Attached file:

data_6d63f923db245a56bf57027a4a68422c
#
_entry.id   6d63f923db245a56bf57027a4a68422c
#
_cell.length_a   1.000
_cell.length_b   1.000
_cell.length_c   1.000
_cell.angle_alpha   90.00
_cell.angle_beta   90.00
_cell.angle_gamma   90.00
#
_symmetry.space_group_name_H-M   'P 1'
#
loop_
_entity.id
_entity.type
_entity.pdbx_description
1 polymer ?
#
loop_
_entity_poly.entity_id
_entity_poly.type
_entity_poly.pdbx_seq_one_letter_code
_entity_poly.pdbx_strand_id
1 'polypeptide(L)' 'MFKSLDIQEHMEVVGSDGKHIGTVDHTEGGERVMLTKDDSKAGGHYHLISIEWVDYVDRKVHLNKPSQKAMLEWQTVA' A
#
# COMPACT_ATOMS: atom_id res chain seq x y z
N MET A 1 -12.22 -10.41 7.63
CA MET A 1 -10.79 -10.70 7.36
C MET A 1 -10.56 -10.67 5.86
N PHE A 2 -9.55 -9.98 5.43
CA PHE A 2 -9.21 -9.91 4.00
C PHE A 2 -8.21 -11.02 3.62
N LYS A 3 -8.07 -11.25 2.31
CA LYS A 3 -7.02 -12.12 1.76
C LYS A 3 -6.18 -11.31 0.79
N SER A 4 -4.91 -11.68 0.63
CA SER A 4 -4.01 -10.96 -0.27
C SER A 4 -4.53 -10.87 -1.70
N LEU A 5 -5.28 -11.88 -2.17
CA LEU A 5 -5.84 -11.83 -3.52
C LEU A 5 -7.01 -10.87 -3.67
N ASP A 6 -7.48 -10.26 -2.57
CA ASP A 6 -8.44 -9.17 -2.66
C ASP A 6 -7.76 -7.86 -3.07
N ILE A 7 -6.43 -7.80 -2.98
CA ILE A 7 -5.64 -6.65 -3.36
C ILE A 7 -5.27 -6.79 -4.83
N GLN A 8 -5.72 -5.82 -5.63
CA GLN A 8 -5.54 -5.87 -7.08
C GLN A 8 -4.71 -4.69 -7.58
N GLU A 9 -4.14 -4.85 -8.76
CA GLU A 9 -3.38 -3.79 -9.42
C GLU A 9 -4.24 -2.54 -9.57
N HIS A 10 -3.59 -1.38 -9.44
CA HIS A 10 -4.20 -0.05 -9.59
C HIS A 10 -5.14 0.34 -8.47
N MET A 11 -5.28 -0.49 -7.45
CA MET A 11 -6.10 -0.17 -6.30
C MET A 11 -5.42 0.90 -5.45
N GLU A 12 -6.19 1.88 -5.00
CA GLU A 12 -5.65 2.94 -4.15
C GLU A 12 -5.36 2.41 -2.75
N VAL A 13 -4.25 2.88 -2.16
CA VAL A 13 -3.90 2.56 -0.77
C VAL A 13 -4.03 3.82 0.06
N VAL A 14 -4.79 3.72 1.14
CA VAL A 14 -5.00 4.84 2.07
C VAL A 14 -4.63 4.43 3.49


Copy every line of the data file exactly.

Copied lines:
data_6d63f923db245a56bf57027a4a68422c
#
_entry.id   6d63f923db245a56bf57027a4a68422c
#
_cell.length_a   1.000
_cell.length_b   1.000
_cell.length_c   1.000
_cell.angle_alpha   90.00
_cell.angle_beta   90.00
_cell.angle_gamma   90.00
#
_symmetry.space_group_name_H-M   'P 1'
#
loop_
_entity.id
_entity.type
_entity.pdbx_description
1 polymer ?
#
loop_
_entity_poly.entity_id
_entity_poly.type
_entity_poly.pdbx_seq_one_letter_code
_entity_poly.pdbx_strand_id
1 'polypeptide(L)' 'MFKSLDIQEHMEVVGSDGKHIGTVDHTEGGERVMLTKDDSKAGGHYHLISIEWVDYVDRKVHLNKPSQKAMLEWQTVA' A
#
# COMPACT_ATOMS: atom_id res chain seq x y z
N MET A 1 -12.22 -10.41 7.63
CA MET A 1 -10.79 -10.70 7.36
C MET A 1 -10.56 -10.67 5.86
N PHE A 2 -9.55 -9.98 5.43
CA PHE A 2 -9.21 -9.91 4.00
C PHE A 2 -8.21 -11.02 3.62
N LYS A 3 -8.07 -11.25 2.31
CA LYS A 3 -7.02 -12.12 1.76
C LYS A 3 -6.18 -11.31 0.79
N SER A 4 -4.91 -11.68 0.63
CA SER A 4 -4.01 -10.96 -0.27
C SER A 4 -4.53 -10.87 -1.70
N LEU A 5 -5.28 -11.88 -2.17
CA LEU A 5 -5.84 -11.83 -3.52
C LEU A 5 -7.01 -10.87 -3.67
N ASP A 6 -7.48 -10.26 -2.57
CA ASP A 6 -8.44 -9.17 -2.66
C ASP A 6 -7.76 -7.86 -3.07
N ILE A 7 -6.43 -7.80 -2.98
CA ILE A 7 -5.64 -6.65 -3.36
C ILE A 7 -5.27 -6.79 -4.83
N GLN A 8 -5.72 -5.82 -5.63
CA GLN A 8 -5.54 -5.87 -7.08
C GLN A 8 -4.71 -4.69 -7.58
N GLU A 9 -4.14 -4.85 -8.76
CA GLU A 9 -3.38 -3.79 -9.42
C GLU A 9 -4.24 -2.54 -9.57
N HIS A 10 -3.59 -1.38 -9.44
CA HIS A 10 -4.20 -0.05 -9.59
C HIS A 10 -5.14 0.34 -8.47
N MET A 11 -5.28 -0.49 -7.45
CA MET A 11 -6.10 -0.17 -6.30
C MET A 11 -5.42 0.90 -5.45
N GLU A 12 -6.19 1.88 -5.00
CA GLU A 12 -5.65 2.94 -4.15
C GLU A 12 -5.36 2.41 -2.75
N VAL A 13 -4.25 2.88 -2.16
CA VAL A 13 -3.90 2.56 -0.77
C VAL A 13 -4.03 3.82 0.06
N VAL A 14 -4.79 3.72 1.14
CA VAL A 14 -5.00 4.84 2.07
C VAL A 14 -4.63 4.43 3.49